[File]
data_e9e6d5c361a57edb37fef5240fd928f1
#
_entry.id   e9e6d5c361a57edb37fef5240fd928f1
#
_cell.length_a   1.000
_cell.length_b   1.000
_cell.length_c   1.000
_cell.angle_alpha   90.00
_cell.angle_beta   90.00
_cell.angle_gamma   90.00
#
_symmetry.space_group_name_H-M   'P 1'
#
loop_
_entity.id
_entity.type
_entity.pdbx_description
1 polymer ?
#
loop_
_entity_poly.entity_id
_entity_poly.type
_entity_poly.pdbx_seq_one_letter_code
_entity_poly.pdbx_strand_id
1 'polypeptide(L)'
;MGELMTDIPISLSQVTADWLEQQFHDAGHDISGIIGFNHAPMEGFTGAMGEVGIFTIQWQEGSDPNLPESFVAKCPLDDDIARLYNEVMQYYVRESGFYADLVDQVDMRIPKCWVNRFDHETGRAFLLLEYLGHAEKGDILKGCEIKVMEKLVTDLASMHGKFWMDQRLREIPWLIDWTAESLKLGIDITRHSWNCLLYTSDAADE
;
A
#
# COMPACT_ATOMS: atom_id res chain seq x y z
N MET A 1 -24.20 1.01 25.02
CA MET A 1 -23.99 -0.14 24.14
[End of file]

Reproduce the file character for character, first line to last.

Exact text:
data_e9e6d5c361a57edb37fef5240fd928f1
#
_entry.id   e9e6d5c361a57edb37fef5240fd928f1
#
_cell.length_a   1.000
_cell.length_b   1.000
_cell.length_c   1.000
_cell.angle_alpha   90.00
_cell.angle_beta   90.00
_cell.angle_gamma   90.00
#
_symmetry.space_group_name_H-M   'P 1'
#
loop_
_entity.id
_entity.type
_entity.pdbx_description
1 polymer ?
#
loop_
_entity_poly.entity_id
_entity_poly.type
_entity_poly.pdbx_seq_one_letter_code
_entity_poly.pdbx_strand_id
1 'polypeptide(L)'
;MGELMTDIPISLSQVTADWLEQQFHDAGHDISGIIGFNHAPMEGFTGAMGEVGIFTIQWQEGSDPNLPESFVAKCPLDDDIARLYNEVMQYYVRESGFYADLVDQVDMRIPKCWVNRFDHETGRAFLLLEYLGHAEKGDILKGCEIKVMEKLVTDLASMHGKFWMDQRLREIPWLIDWTAESLKLGIDITRHSWNCLLYTSDAADE
;
A
#
# COMPACT_ATOMS: atom_id res chain seq x y z
N MET A 1 -24.20 1.01 25.02
CA MET A 1 -23.99 -0.14 24.14